Wednesday, October 5, 2011

The Power of Music

Music can unlock some strange and marvelous doors.

The other night, my wife and I went to see the Pacific Northwest Ballet Company's all-Wheeldon program. The first number was Carousel, a gorgeous adaptation of music from the Rodgers and Hammerstein play. The piece began with the "Carousel Waltz," as dancers, portraying merry-go-round horses, kept the young lovers, Billy and Julie, off-balance and apart. But then, the musicians swung into "If I Loved You," and another stage sprang up in my mind, no less HD and 3D than the one before my eyes. Asbury Park, NJ, summer, 1945.

Sixty and more years ago, my family went to Asbury Park for vacations. Loudspeakers at the beach blared non-stop music at the sunbathers. Carousel had opened on Broadway earlier that spring and was the hit of the season, so for two weeks that August, I must have heard John Raitt sing "If I Loved You" upward of a hundred times. And in the opera house a few nights ago, as the dancers moved across the stage, a cascade of sensory memories paraded through my mind. I saw the sandy beach filled with people under colorful striped beach umbrellas. Pieces of paper and discarded soft drink bottles littered the scene; I had to be careful not to cut my foot on broken glass. Gray-green, white-flecked breakers crashed against the slope of the shore. Bathers - the women all wearing white rubber bathing caps - walked gingerly into the water, holding the safety ropes that ran from the shore out to buoys. Gulls squawked, screaked, swooped down to snatch discarded pieces of hot dog roll. Ice-cream vendors toted little freezer compartments on their backs, their names painted on the freezers. One was named Vic, another Son of the Beach, which I thought was curious. Behind us, crowds shuffled along the boardwalk, past game arcades and frozen custard shops; some people rode in wicker pedal carriages. Grannies in cotton print dresses and grandpas in suits, white shirts, and ties sat on benches whose backs could be shifted to permit them to look out onto the beach or back across the boardwalk. Little kids laughed and hollered as they chased each other around in circles. I smelled the tar on the boardwalk, and felt my mother's fingers rubbing suntan oil into my back and shoulders so I'd "get a good healthy tan." Pink cotton candy from the little open-front shop just across the boards melted in my mouth. And as the ballet artists - remember them? - danced to the line, "Off you would go in the mist of day," I watched the big gray cargo ships offshore, slowly vanishing into the far-off haze of the horizon.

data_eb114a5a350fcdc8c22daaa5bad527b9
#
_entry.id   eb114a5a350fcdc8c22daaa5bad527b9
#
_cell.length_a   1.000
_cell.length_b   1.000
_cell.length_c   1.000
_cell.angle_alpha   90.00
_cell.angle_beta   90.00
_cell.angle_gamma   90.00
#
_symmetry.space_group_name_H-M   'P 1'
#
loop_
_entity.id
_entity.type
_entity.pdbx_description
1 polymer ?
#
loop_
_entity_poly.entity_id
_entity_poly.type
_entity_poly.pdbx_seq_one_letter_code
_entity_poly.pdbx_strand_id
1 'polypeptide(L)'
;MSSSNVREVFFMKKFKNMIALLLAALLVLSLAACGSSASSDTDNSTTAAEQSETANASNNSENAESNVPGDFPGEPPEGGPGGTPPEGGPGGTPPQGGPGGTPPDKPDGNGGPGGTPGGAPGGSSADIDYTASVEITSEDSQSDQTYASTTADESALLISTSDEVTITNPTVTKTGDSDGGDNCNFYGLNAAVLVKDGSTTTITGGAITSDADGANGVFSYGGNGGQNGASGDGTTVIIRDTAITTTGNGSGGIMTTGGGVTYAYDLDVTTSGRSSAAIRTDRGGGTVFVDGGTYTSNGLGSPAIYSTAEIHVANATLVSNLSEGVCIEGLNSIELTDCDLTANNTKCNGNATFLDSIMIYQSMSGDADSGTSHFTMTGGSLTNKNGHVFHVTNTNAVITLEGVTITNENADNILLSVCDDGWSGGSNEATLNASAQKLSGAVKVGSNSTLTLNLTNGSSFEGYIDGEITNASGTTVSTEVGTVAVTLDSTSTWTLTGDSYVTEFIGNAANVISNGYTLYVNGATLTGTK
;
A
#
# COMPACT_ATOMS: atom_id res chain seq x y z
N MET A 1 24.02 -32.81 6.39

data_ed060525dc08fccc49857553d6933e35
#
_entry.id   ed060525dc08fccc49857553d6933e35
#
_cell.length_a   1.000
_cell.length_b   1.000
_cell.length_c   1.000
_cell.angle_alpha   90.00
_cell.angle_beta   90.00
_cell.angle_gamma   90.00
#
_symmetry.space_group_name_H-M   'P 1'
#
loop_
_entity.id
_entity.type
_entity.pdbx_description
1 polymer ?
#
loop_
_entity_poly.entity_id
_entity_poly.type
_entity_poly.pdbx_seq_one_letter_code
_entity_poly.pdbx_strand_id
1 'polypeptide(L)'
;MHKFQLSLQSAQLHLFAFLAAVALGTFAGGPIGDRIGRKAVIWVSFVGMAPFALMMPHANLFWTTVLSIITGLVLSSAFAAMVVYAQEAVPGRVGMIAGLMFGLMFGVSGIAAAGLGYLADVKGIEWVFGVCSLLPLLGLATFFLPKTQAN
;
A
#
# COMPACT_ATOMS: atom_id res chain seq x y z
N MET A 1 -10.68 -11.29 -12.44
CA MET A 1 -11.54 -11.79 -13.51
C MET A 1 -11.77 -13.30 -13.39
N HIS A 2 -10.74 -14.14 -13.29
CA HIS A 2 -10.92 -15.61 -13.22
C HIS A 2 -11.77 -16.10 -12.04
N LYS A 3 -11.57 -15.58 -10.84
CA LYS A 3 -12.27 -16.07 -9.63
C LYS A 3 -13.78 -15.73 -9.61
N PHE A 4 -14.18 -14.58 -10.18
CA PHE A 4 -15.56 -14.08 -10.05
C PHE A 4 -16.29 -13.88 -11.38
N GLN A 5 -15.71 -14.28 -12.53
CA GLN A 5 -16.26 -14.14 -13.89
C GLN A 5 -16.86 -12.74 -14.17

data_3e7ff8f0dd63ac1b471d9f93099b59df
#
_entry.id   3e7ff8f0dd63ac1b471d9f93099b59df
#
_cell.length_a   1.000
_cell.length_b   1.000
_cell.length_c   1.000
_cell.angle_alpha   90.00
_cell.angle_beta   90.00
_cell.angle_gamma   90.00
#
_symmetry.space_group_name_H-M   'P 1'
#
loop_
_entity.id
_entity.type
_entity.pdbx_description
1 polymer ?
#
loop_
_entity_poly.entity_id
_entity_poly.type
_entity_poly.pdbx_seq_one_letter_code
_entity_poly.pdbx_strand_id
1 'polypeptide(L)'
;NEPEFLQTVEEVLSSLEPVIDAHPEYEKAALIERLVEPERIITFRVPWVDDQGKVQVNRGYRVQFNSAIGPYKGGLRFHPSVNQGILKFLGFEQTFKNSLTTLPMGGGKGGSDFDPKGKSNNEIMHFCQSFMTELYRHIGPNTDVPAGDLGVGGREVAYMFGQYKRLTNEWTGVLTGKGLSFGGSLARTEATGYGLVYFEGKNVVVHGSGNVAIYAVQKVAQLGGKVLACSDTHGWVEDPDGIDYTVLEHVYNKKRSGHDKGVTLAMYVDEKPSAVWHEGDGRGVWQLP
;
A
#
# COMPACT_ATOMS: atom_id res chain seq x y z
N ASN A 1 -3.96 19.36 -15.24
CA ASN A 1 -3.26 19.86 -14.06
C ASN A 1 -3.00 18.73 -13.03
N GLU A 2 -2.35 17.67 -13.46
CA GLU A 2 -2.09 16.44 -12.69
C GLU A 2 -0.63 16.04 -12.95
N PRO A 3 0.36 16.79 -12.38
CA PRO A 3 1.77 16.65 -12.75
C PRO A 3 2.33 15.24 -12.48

These music-generated images come unbidden, but vivid as they are, and representing the viewpoint of a particular person of a particular age, wouldn't it be something if writers could learn to call them up on demand to help set scenes? That would be a skill worth developing.

No comments: